This section is from the book "Chromatography; Or, A Treatise On Colours And Pigments, And Of Their Powers In Painting", by George Field. Also available from Amazon: Chromatography, or A Treatise on Colours and Pigments, and of Their Powers in Painting.
In collating the poets for instances of this poetical painting, none appears to our view to have had juster conception of the beauties and powers of colours than our great dramatist, whose genius seems to have been almost universal. Sometimes he harmonises with the primary colours, as thus -
"Thou shalt not lack The flower that's like thy face, pale primrose; nor The azur'd harebell, like thy veins."
Sometimes he employs the secondaries, as in the order of Titania to the Fairies to honour her Love, - so much admired by Dryden for its poetic beauty: -
" Feed him with apricots, and dewberries,
Midsum. Niglius Dream.
In both these instances one of the three colours is kept back, inferred but unexpressed or subdued, as it is generally in nature, particularly in flowers, and even in their species; e. g, we have roses, red, yellow, and compounds only, for nature does not produce a blue rose, but in its place roses inclined to purple, in which blue is subdued by red and black; the same may be observed of the hollyhock and other flowers. Colours nevertheless, it is true, are sometimes given to flowers, etc, in pictures which nature never dared to give; and though the colours may be required in the picture, yet when they are so given, it is an offence to truth, which makes its impression upon the mind of the observer. This adherence to nature and truth - this best policy of honesty in all things, is one of Shakspere's greatest charms, and belongs to excellence in every intellectual art. Mow natural, tender, expressive, beautiful, and true, is the following inquiry concerning an occasion of grief: -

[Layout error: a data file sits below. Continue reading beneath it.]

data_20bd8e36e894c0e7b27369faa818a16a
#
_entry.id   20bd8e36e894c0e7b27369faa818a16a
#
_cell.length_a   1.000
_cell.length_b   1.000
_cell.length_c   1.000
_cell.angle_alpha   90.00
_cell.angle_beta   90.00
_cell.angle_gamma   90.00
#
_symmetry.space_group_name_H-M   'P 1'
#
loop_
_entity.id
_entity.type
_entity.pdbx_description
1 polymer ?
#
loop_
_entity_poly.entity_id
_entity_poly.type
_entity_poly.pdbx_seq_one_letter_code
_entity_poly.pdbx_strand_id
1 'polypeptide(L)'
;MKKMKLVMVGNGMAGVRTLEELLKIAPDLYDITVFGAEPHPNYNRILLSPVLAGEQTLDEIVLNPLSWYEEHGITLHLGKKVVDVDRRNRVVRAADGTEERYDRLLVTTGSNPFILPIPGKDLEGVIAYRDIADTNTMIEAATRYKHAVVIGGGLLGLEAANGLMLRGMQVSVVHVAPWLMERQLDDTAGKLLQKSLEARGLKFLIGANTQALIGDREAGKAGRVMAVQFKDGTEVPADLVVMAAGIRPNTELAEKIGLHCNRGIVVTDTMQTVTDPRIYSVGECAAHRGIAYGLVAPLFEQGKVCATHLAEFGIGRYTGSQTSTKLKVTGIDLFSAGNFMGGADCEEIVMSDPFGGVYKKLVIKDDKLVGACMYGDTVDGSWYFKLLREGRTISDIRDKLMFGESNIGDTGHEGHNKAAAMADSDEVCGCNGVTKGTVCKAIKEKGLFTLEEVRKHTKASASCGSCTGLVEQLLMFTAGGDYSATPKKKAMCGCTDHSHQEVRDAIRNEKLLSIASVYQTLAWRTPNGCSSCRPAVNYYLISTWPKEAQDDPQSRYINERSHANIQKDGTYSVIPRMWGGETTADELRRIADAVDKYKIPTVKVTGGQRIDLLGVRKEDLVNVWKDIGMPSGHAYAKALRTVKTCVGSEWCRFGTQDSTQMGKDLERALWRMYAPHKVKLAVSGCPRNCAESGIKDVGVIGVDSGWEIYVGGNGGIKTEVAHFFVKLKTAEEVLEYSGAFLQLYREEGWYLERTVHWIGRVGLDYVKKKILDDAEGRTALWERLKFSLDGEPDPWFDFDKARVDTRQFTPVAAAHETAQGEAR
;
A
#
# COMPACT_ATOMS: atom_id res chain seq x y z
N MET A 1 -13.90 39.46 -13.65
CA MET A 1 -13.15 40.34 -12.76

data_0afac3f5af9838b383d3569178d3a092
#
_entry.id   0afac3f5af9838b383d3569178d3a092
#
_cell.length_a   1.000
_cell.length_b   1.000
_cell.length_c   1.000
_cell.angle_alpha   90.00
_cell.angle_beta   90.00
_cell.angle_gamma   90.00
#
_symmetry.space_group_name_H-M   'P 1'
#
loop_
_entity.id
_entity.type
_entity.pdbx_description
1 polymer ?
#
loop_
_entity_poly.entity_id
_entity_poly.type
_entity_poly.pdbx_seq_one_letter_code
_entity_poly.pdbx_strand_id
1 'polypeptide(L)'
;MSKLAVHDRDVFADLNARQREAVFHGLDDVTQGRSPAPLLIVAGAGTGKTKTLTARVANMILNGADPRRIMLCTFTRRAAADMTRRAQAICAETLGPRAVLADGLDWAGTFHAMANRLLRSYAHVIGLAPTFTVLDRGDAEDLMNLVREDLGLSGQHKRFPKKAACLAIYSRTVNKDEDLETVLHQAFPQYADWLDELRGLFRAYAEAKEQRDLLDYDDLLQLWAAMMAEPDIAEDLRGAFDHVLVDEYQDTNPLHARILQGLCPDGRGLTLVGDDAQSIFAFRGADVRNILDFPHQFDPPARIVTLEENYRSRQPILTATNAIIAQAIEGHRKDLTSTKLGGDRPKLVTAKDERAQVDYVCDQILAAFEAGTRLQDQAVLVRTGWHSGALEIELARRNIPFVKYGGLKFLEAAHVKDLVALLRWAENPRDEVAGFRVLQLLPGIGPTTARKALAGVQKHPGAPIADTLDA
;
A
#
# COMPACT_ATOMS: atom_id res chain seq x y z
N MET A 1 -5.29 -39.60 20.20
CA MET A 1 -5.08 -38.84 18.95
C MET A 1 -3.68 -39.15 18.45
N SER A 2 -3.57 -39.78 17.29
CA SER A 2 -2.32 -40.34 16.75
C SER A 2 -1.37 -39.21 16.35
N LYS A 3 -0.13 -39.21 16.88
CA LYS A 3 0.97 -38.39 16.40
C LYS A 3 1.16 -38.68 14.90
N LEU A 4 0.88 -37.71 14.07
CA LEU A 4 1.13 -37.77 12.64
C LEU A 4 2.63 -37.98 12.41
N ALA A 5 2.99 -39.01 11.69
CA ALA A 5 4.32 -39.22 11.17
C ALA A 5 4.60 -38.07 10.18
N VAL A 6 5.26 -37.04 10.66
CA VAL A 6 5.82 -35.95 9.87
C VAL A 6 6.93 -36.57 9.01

" What's the matter, That this distemper'd messenger of wet, The many-colour'd Iris, rounds thine eye?"
Alls Well that Ends Well.
That Shakspere discriminated nicely in colours is apparent from the following: -
"If you will sec a pageant truly play'd, Between the pale complexion of true love. And the red glow of scorn and proud disdain, Go hence a little."
And again: -
"There was a pretty redness in his lip; A little riper and more lusty red
Than that mix'd in his cheek; 'twas just the difference Betwixt the constant red and mingled damask."
As you Like It.
With what truth and effect he avails himself of the chromatic discord of green and yellow, which he uses metaphorically for freshness and jealousy, by natural feeling or discernment, as if he theorised in colours, in the following hackneyed passage: -
"She never told her love, But let concealment, like a worm i' the bud, Feed on her damask cheek: she pined in thought; And, with a green and yellow melancholy, She sat like Patience on a monument, Smiling at grief.' - Twelfth Night.
The discord therein resolves itself in "damask," which is the perfect contrast or equivalent of "green and yellow." Of this species of contrast in colouring, Shakspere is a great master; witness the blood of Duncan on the hand of Macbeth, contrasted or opposed by the colour of the ocean: -
Will all great Neptune's ocean wash this blood Clean from my hand? No; this ray hand will rather The multitudinous seas incamaridine, Making the green one red."
LADY MACBETH. My bands are of your colour, but I shame To wear a heart so white."
Numberless instances might be adduced of the correctness of his judgment and feeling, in employing the beautiful and peculiar relations and effects of red and white when mingled or opposed; but the latter and following quotations may suffice: -